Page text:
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Soc Sci Med. 2006 Jan;62(2):396-406. Epub 2005 Jul 21.

Young teenagers' perceptions of their own and others' bodies: a qualitative study of obese, overweight and 'normal' weight young people in Scotland.

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  • 1Centre for Research in Primary and Community Care, University of Hertfordshire, Hatfield, UK.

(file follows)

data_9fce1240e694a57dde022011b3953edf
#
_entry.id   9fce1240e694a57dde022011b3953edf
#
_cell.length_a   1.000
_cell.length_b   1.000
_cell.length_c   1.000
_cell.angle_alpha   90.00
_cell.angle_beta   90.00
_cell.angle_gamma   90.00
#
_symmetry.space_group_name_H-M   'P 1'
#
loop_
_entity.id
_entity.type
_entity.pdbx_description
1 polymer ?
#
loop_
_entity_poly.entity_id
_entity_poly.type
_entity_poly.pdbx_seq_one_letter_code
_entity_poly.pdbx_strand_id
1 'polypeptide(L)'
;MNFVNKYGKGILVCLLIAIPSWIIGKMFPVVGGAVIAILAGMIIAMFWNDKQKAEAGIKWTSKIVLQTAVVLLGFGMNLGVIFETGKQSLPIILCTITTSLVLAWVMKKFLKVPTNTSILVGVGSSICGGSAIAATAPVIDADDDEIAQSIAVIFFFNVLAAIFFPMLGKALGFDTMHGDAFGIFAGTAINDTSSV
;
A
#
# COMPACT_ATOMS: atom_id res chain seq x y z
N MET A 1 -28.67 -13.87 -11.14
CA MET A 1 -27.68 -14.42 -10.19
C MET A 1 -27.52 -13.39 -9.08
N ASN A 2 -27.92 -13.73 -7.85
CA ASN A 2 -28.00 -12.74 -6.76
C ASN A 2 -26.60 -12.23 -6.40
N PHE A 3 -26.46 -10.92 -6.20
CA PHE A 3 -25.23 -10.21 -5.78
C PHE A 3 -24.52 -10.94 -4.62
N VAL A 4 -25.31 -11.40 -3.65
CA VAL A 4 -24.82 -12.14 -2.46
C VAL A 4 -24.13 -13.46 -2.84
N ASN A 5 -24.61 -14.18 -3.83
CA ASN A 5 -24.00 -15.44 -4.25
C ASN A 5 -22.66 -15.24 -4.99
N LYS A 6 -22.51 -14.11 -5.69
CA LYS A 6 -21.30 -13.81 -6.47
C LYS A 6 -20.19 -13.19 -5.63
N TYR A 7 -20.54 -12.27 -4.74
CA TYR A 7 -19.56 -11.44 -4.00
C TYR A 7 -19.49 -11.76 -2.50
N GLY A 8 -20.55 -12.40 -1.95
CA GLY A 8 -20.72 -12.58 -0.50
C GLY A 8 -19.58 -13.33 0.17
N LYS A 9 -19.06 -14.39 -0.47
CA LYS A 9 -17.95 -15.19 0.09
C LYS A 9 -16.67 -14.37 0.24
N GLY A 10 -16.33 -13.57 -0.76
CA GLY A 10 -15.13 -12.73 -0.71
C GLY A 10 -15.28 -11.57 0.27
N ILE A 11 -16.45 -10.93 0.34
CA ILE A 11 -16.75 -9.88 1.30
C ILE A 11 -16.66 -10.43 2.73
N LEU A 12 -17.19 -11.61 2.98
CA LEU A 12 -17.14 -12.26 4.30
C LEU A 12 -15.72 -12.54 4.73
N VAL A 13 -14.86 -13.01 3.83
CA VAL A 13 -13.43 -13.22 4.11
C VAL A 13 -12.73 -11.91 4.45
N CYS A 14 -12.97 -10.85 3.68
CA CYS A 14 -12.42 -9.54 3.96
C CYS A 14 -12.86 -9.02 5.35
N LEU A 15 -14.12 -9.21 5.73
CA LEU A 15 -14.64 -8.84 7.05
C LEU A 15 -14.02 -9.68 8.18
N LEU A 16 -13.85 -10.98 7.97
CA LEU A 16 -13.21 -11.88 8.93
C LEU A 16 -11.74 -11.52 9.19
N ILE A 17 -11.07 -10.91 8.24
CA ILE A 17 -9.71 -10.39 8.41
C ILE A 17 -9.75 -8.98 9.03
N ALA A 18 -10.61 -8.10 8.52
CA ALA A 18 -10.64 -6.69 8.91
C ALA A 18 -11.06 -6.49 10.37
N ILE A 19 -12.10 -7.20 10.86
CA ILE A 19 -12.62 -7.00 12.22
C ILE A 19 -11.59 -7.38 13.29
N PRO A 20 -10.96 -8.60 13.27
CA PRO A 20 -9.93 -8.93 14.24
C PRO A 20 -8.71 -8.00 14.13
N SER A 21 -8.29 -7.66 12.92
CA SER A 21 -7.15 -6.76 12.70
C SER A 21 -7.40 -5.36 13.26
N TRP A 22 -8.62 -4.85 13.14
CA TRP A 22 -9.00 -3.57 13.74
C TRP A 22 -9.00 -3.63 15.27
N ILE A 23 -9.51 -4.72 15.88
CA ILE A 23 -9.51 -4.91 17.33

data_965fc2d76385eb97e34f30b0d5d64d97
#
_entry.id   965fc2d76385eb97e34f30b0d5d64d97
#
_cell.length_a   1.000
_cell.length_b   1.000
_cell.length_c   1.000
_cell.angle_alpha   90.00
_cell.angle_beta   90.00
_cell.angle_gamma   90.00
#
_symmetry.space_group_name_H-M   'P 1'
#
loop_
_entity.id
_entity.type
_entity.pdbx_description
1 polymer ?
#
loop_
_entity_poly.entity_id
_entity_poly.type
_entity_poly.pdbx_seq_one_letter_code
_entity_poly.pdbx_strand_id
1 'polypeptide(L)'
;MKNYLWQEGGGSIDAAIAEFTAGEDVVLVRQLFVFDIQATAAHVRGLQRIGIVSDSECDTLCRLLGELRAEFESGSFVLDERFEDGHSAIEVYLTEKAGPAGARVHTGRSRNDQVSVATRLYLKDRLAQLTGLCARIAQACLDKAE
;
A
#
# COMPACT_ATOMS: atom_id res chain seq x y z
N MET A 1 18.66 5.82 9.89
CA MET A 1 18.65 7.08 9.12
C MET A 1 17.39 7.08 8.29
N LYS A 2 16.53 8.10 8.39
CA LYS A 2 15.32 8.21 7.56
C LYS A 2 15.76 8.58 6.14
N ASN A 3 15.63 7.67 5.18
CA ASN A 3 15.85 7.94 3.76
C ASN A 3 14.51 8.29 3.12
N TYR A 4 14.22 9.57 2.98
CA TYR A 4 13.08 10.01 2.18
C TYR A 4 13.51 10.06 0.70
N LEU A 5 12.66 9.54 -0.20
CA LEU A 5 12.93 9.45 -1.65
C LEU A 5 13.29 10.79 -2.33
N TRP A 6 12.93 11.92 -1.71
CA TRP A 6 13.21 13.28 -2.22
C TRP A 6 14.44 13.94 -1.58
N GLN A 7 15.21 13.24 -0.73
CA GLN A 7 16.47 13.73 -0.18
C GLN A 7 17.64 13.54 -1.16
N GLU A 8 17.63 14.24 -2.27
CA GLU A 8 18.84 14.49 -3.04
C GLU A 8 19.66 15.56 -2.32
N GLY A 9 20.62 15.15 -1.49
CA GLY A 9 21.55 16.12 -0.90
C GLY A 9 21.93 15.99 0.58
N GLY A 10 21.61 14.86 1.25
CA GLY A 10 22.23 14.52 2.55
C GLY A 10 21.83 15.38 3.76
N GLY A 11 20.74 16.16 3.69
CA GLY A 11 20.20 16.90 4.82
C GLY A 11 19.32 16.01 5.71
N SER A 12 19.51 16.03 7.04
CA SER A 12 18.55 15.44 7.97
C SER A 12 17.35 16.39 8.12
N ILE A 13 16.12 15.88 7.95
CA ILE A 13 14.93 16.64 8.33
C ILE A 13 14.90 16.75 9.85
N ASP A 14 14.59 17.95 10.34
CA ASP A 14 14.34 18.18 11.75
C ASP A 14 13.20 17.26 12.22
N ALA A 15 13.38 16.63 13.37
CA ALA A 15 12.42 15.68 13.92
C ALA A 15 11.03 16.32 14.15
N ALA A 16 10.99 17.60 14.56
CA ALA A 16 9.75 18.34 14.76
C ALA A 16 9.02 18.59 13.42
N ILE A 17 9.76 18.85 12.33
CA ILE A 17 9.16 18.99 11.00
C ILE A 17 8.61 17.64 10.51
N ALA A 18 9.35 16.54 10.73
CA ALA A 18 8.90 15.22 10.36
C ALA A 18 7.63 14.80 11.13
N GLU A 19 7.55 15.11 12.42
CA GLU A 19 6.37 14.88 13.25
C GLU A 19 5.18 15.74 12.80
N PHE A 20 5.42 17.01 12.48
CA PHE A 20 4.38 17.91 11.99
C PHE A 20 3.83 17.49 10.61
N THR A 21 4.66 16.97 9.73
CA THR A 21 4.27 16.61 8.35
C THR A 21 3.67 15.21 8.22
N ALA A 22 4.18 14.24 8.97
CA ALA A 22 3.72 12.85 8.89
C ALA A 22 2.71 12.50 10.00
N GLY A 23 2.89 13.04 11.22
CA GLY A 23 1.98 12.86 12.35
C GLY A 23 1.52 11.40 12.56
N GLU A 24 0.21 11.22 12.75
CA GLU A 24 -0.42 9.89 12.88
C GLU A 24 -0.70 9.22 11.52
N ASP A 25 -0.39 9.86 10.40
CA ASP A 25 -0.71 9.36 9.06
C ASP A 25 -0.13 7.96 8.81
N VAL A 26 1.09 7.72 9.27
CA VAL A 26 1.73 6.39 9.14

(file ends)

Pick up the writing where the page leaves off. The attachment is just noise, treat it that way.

The rise in numbers of overweight/obese children in the UK is causing widespread concern. Biomedical constructions of body acceptability and 'good health' mean that overweight/obese young people are frequently seen as deviant. The socio-cultural contexts within which young teenagers become fat, and lay conceptualisations of fatness, have largely been ignored. This qualitative study involved in-depth interviews with teenagers aged 13-14 years (n = 36), drawn from families living in areas classified as socio-economically disadvantaged. Half of the sample had a Body Mass Index (BMI) classifying them as overweight or obese, whilst the remainder were classified as being 'normal' weight. Participants' embodied perceptions of fatness were complex and sometimes contradictory. We discuss what young teenagers perceive the influences on fatness and body size to be; the professed consequences of being fat; participants' experiences of attempting to lose weight; and, their reported interactions with friends and family relating to fatness and dieting. Participants rarely mentioned any health-related consequences of their own and others' fatness, although wearing 'nice' clothes and being slowed down were raised as considerations by girls and boys, respectively. 'Normal' weight teenagers who disliked their bodies or who wanted to lose weight often claimed to be anxious about this. Being very obese also led to anxiety and reported attempts at 'crash dieting'. Acceptance of body size/shape was, however, common amongst the overweight and obese teenagers, although some had attempted weight loss. The teenagers in this study were rarely supportive of friends or family who attempted to lose weight and frequently disagreed with others' perceptions of fatness. These findings are important as they contradict the common perception that being overweight/obese is related to body dissatisfaction and that young people have a fear of fatness.

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